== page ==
Only one problem... it is eye-wateringly expensive, working out at over £12 a square metre, about five times the cost of rockwool. This is definitely a purist's solution and I must admit I splashed out partially to gain first hand experience for professional reasons. Unfortunately I don't think the taxman will allow me to write it off as 'training materials'.

If the cost is way beyond your budget (no shame there), there are products available with a high recycled content which are much more resonable, but you'll have to compromise on the other properties. If these are still too pricy, any insulation is better than no insulation.

Next thing is to see if I notice the difference in temperature and on the gas bills...

Friday, November 10, 2006

Fishy Business for a Friday

As I'm defrosting some organic trout from Graig Farm for tea, I got thinking about the wild fish stocks crisis. Last week's copy of Science published research warning that if current trends continue there will be no viable wild-caught seafood at all by 2050.

There seems to be a stark choice for Government - whether to slash the industry now or wipe out the stocks and the industry in a couple of generations' time. Seems straightforward to me.

The current rules seem positively Kafkaesque - fisherman can catch more than their quota, but have to throw away the (dead) excess rather than landing it for consumption, according to the Guardian.

The Guardian also published this interesting guide to sustainable fish last month, but with a strong omega 3 bent. Organicly farmed fish is their recommendation. Just like my trout (smug grin).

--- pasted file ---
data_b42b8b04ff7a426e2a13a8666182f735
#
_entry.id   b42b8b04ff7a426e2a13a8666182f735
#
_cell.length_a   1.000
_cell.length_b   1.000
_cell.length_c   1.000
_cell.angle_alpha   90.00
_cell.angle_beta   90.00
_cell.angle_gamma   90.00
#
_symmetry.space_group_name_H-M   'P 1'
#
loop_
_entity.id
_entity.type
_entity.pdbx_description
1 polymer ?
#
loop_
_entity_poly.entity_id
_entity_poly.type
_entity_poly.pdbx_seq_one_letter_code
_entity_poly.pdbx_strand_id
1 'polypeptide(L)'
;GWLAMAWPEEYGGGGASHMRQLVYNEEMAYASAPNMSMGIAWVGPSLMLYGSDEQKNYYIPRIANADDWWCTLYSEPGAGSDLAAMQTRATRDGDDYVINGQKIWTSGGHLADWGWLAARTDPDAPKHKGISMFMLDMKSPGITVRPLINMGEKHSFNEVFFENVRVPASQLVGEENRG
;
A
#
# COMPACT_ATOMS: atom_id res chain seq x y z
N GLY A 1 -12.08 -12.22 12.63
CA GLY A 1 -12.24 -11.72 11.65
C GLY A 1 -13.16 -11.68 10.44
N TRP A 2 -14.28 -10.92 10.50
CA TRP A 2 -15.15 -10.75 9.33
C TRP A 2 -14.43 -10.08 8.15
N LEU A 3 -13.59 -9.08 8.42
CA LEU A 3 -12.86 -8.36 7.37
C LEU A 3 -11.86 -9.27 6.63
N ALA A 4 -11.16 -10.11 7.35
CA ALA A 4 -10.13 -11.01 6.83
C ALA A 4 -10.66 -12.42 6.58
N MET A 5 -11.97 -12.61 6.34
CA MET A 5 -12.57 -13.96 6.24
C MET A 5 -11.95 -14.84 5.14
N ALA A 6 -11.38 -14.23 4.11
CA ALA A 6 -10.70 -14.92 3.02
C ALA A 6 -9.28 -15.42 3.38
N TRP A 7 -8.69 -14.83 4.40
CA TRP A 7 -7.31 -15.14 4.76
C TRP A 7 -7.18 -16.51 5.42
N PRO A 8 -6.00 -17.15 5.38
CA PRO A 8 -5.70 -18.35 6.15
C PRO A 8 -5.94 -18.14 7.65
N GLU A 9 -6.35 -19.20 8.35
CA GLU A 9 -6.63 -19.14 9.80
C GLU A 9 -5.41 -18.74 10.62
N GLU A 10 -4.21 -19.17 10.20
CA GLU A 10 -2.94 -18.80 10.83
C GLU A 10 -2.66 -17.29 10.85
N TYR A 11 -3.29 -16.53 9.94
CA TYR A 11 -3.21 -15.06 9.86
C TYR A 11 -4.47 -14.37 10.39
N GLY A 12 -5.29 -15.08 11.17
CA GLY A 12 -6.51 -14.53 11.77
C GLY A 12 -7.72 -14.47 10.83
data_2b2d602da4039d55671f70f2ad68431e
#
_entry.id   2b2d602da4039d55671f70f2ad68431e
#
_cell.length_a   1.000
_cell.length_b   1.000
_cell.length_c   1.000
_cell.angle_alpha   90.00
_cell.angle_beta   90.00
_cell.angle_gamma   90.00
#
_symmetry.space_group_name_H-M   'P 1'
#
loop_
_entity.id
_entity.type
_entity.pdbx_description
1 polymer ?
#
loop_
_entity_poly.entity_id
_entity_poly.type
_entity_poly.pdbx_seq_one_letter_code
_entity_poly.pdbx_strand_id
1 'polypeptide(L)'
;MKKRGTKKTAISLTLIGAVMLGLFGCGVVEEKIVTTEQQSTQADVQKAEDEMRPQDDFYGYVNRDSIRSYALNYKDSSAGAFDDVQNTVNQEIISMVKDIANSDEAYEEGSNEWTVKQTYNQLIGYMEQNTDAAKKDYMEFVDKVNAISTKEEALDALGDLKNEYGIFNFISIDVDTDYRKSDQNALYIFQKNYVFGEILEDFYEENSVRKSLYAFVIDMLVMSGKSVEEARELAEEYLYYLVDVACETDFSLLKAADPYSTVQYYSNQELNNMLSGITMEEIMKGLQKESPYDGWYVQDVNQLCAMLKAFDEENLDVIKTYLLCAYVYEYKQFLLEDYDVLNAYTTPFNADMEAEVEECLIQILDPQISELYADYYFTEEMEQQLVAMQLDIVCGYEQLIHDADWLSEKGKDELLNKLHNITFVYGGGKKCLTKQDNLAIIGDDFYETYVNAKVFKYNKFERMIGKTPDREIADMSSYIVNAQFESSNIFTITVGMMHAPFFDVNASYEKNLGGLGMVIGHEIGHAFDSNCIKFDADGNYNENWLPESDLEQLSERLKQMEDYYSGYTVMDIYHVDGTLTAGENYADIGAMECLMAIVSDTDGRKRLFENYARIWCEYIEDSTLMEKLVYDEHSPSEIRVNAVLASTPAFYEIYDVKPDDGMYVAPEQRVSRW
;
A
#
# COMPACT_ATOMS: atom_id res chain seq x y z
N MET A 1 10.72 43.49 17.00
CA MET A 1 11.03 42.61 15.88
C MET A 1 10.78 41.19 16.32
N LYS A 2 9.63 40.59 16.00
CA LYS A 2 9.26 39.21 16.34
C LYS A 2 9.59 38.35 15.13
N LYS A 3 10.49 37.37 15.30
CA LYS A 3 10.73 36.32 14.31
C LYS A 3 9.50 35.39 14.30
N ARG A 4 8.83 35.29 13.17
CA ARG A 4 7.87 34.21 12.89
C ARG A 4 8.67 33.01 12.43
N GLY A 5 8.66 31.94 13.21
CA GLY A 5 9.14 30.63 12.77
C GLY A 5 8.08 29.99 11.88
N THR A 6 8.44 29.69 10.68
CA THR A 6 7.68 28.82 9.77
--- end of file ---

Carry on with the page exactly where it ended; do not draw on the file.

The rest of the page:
Wednesday, November 08, 2006

Flight of Fancy - A plane better than a Prius?

The Guardian is reporting that engineers have designed a 'flying wing' called the SAX-40 which would achieve 149 passenger miles per gallon compared with 121 for a Boeing 777. A Toyota Prius hybrid car (or a good diesel) gets 144 passenger miles per gallon. I don't know over what distance they make the comparison as obviously an aircraft has to go up and down as well as across, if you know what I mean.

This won't save the planet on its own, but it would be significant progress. If I could magic up one techno-fix, I think an even better 'plane than this would be it...

Monday, November 06, 2006

The igmony of being slated by British Gas!

I got a card with my British Gas bill offering a free energy review based on answers to a number of multiple choice questions, so I thought I'd give it a punt. I got my report back this weekend and they absolutely crucified me - an E on a rating of A to G. The problems (with my desperate excuses in brackets) are: